WASHINGTON — A World Trade Organization (WTO) dispute settlement panel found that China has administered its tariff-rate quotas (TRQs) for wheat, corn, and rice inconsistently with its WTO commitments.
Contrary to those commitments, the WTO panel said China’s TRQ administration is not transparent, predictable, or fair, and it ultimately inhibits TRQs from filling, denying U.S. farmers access to China’s market for grain, according to U.S. Trade Representative Robert Lighthizer.
In a prepared statement, Lighthizer and U.S. Secretary of Agriculture Sonny Perdue called the panel report is “the second significant victory for U.S. agriculture this year” and will help American farmers compete.
“This second important victory for the United States further demonstrates that President Trump will take all steps necessary to enforce trade rules and to ensure free and fair trade for U.S. farmers. The Administration will continue to press China to promptly come into compliance with its WTO obligations,” said Ambassador Lighthizer.
China’s grain TRQs have annually been underfilled. The USDA estimates that if China’s TRQs had been fully used, it would have imported as much as $3.5 billion worth of corn, wheat and rice in 2015 alone.
Upon accession to the WTO, China made commitments specific to its administration of TRQs, including the commitment to administer its TRQs in a transparent, predictable, and fair basis, using clearly specified administrative procedures and requirements that do not inhibit the filling of each TRQ.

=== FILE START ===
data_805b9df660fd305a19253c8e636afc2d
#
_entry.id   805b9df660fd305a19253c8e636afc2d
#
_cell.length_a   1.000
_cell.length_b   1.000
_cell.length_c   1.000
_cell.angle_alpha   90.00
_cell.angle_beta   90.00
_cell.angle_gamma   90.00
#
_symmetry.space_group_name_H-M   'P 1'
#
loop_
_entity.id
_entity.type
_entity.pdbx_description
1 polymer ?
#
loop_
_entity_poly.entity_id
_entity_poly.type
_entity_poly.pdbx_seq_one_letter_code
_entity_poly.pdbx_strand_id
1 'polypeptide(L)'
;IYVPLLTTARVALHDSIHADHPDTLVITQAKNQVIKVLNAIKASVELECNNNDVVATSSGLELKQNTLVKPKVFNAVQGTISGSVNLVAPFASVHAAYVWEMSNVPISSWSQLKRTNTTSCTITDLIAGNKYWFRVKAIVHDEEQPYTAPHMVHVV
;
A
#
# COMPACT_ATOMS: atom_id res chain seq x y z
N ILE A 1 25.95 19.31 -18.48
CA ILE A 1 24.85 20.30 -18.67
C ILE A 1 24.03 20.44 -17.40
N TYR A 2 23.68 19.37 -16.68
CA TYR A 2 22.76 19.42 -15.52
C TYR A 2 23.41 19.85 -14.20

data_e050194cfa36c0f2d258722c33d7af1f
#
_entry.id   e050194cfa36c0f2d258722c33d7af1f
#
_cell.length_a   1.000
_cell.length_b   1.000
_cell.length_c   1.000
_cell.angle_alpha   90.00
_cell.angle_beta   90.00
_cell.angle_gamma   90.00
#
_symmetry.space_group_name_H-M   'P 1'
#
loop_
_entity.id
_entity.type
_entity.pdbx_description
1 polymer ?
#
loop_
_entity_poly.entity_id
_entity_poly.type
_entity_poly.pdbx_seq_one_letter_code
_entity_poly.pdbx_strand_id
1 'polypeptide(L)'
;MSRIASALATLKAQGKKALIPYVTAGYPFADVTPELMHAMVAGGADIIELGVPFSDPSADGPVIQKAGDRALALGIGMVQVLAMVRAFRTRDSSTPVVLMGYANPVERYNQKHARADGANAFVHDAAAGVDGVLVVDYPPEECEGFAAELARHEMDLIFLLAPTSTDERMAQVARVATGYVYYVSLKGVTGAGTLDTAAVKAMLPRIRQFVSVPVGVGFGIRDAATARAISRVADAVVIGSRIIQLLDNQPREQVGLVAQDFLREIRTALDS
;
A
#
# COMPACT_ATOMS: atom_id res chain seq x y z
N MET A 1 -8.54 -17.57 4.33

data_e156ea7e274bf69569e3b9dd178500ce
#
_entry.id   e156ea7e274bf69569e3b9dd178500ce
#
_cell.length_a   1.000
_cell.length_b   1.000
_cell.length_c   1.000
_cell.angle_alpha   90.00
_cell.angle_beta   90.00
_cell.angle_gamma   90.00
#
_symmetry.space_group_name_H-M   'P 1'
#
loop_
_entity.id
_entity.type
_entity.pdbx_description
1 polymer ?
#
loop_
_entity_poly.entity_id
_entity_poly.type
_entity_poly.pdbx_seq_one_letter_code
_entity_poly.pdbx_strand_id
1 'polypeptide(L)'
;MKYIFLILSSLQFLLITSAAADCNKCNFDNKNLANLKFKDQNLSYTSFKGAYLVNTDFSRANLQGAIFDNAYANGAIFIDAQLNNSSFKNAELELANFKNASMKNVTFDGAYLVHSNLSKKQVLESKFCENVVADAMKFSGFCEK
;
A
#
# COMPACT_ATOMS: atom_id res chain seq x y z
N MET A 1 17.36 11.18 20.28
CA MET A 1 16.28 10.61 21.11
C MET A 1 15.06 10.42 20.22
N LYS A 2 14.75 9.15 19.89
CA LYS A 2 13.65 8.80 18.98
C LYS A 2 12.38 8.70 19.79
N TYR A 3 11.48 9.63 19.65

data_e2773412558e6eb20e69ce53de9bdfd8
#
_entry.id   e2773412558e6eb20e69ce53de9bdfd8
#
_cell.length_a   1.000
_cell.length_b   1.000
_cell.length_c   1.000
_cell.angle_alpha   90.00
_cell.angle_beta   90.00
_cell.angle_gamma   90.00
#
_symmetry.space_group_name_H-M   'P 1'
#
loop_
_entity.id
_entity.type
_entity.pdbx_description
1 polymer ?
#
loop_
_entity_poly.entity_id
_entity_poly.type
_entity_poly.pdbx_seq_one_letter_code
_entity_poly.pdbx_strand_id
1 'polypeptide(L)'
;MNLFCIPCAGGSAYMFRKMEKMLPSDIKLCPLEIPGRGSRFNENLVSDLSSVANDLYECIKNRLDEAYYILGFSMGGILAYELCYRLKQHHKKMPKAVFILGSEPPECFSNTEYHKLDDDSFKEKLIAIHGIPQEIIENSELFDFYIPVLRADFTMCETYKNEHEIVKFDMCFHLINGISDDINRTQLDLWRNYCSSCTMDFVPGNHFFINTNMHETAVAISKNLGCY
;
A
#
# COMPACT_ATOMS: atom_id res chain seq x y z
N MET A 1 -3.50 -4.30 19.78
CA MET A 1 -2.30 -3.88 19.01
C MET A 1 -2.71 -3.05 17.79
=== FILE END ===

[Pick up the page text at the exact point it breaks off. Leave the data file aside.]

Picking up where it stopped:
In August 2017, the United States requested that the WTO establish a dispute settlement panel to consider whether China administers its TRQs for long-grain rice, short- and medium-grain rice, wheat, and corn in a manner inconsistent with its WTO commitments.
The panel report released April 18 agrees with the United States that China administers its TRQs in a manner inconsistent with its Accession Protocol obligations, through its eligibility criteria, allocation and reallocation procedures, public comment process, and processing restrictions.
In addition, China allocates a significant portion of each TRQ to a designated state-trading enterprise (STE) and does not subject the STE to the same rules applied to non-state trading enterprises applying for and importing grains under the TRQs.
Each finding individually established that China’s TRQ measures are inconsistent with its obligations.
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